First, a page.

Also an object of the present invention is a flexible joint between adjacent downhole instrument housings that is inexpensive to fabricate, assemble, service and repair.
A further object of the present invention is a flexible joint between adjacent downhole instrument housings having no need for a pressure compensation system to protect the insular environment around the signal carriers between the housings.
Broadly, the present invention comprises a flexible, fluid impermeable sheath for enclosing signal carrying conduit that is threaded through a torque transmitting universal joint. The universal joint mechanically links two adjacent housings of an articulated instrument. The housings are long tubes for encapsulating electronic components and circuitry. Two embodiments of the invention provide an enclosed passageway between the adjacent housings for threading the signal carriers. The passageway comprises a flexible wall tube having considerable radial strength such as a bellows or hydraulic fluid power conduit. A third invention embodiment encapsulates the carrier conduits with an elastomer that is molded within a relatively thin, fluid impermeable sheath The sheath has a fluid tight connection at opposite ends to respective housings.
The mechanical joint of the present invention comprises a Cardan type of universal joint wherein the meshed joint fingers of two joint bases are pivotally connected by an open ring spyder. Four spindles projecting in a common plane radially from the outer periphery of the ring pivotally secure each of the four meshed fingers. An open center area of the ring accommodates through passage of a flexible, substantially fluid impermeable signal carrier sheath between adjacently joined ends of the instrument housings.
In one embodiment of the invention, the flexible sheath may take the form of a flexible, high pressure hose of the type commonly used for high pressure hydraulic systems. Hose for this purpose may be constructed with tubular walls that are reinforced with braided or woven steel wire. Opposite ends of the hose may be secured to respective ends of the adjacent instrument housings by traditional tubing nuts for a pressure tight connection around an aperture through the respective housing end walls. The hose is threaded through the open center of the universal joint spyder ring and the signal conduit are threaded through the open hose channel.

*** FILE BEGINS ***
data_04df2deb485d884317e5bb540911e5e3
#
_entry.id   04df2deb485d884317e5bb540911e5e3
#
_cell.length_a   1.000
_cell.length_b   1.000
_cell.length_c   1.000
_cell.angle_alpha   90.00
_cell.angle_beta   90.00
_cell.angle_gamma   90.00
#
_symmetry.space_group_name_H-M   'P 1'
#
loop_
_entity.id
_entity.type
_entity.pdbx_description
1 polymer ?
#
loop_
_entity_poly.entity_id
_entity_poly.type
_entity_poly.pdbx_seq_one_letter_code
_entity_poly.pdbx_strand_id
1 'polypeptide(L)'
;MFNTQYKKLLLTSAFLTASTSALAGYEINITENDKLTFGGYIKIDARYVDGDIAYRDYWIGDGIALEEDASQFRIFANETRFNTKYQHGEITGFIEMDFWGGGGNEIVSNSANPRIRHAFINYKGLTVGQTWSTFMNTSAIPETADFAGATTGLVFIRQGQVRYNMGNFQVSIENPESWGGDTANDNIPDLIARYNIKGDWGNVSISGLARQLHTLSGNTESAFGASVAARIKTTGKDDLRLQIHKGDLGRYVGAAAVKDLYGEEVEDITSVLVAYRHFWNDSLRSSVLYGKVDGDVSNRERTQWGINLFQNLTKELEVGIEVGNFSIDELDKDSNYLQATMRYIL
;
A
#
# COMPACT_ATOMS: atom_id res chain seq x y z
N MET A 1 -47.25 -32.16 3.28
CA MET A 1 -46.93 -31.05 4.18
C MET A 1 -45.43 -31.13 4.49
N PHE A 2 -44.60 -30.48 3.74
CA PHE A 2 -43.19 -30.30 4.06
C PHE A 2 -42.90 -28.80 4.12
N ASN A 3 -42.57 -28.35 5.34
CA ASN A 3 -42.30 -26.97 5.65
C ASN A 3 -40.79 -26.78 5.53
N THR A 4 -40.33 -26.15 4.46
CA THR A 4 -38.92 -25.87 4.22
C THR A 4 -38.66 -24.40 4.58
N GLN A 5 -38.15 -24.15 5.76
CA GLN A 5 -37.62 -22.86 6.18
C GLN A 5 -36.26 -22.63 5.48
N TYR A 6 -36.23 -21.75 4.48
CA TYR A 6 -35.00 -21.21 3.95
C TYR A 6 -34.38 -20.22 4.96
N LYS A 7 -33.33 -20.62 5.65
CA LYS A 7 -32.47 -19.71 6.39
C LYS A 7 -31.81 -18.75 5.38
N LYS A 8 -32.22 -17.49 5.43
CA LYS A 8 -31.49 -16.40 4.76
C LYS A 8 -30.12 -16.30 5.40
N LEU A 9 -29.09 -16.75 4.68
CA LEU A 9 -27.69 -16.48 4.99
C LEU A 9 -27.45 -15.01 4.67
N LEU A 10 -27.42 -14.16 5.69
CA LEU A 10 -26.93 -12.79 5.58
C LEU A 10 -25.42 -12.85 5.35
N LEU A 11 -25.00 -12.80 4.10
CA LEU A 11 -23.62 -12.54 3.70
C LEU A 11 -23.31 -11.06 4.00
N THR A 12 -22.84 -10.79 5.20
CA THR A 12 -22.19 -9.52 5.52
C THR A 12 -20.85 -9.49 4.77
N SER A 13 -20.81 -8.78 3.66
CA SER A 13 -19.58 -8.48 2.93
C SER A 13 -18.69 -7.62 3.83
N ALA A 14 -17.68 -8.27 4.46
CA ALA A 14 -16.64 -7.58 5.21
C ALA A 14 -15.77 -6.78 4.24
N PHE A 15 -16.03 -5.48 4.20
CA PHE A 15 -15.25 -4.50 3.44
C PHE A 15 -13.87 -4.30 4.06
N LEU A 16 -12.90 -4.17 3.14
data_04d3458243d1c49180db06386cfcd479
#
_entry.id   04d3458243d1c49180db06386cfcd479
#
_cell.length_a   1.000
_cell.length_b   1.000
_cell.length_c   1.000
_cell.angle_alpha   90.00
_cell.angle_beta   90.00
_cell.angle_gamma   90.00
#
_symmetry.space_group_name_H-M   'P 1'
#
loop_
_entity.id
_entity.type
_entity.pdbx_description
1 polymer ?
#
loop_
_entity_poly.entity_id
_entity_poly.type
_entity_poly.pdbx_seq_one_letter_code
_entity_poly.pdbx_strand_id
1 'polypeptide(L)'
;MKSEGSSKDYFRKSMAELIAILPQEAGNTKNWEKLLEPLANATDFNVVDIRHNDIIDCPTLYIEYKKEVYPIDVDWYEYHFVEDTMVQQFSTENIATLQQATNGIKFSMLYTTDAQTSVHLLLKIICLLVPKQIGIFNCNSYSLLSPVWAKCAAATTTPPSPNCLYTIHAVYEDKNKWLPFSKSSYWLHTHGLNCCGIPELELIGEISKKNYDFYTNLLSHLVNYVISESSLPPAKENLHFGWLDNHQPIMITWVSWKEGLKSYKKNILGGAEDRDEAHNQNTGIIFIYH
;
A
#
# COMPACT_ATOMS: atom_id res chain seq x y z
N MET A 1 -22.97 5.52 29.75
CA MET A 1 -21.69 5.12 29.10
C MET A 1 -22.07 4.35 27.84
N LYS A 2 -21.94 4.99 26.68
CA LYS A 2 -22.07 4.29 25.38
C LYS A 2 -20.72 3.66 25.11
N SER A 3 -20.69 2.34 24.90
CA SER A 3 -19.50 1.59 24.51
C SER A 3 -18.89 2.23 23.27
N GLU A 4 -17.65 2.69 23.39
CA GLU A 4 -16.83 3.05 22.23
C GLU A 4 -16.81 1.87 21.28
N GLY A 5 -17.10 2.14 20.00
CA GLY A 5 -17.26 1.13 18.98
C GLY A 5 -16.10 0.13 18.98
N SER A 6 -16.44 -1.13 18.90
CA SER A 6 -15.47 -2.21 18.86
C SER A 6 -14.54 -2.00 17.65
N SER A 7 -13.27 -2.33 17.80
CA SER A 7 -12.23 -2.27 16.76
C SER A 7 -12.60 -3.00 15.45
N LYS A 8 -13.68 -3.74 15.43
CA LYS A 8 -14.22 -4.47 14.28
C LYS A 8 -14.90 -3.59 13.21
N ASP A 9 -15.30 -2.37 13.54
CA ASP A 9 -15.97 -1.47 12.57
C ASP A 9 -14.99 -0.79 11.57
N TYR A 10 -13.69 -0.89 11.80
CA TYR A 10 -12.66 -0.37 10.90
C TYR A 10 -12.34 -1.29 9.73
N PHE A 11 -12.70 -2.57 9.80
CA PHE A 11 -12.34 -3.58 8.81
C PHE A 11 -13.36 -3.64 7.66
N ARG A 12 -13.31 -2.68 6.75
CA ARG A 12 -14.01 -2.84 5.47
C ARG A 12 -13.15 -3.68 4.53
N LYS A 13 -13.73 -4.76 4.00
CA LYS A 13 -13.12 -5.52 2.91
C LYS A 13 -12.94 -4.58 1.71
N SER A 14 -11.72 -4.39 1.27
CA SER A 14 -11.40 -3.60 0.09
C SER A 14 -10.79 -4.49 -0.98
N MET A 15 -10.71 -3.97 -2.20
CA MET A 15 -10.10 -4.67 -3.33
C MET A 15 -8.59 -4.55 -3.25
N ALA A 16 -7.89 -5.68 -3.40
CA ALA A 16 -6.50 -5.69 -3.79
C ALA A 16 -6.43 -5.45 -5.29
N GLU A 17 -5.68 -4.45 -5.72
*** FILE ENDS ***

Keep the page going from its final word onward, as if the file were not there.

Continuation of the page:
In another embodiment of the invention, the sheath comprises a cylindrical bellows having a high pressure mechanical attachment at opposite ends of the sheath to respective bore plugs. The bore plugs seal apertures through the respective housing ends for physical passage of the signal carrying conduits which may take the form of electrical wiring, optical communication fibers or fluid conduits. The signal carriers are the operationally unifying arteries between instrument components that are physically located within the spacial volumes enclosed by the tubular walls of the respective instrument housings. The signal carriers are threaded through an open passageway within the bellows. The bellows convolutions provide sufficient structural integrity to oppose a pressure collapse or penetration at low to moderate well depths and pressures. Hence, the assembly pressure within the bellows sheath is atmospheric and no downhole pressure compensation system is required.
Another embodiment of the invention, especially suitable for extremely high pressure, deep well applications, provides a flexible, fluid impermeable sheath for enclosing the signal carriers. In this embodiment, the sheath is also secured to the housing end walls with a fluid tight connection around an end wall aperture. However, the sheath also confines a substantially solid filler of flexible elastomer material such as silicone rubber that is injected into the sheath after the signal carriers are threaded through the sheath. This elastomer encases the signal carriers within the outer sheath.
A bore plug may be provided within each of the adjacent instrument housings inside of the first or outer bore plug. Linking signal carriers are connected at respective inner ends to a bulkhead gang-connector mounted within the interior plug and to a gang-connector mounted in the outer plug.
Preferably, the outer bore plugs are secured to opposite ends of the flexible sheath that joins them as a singular unit. Additionally, the outer plugs are conveniently removable from the housing end bores to facilitate separation and disconnection of the singular unit from either or both of the housings.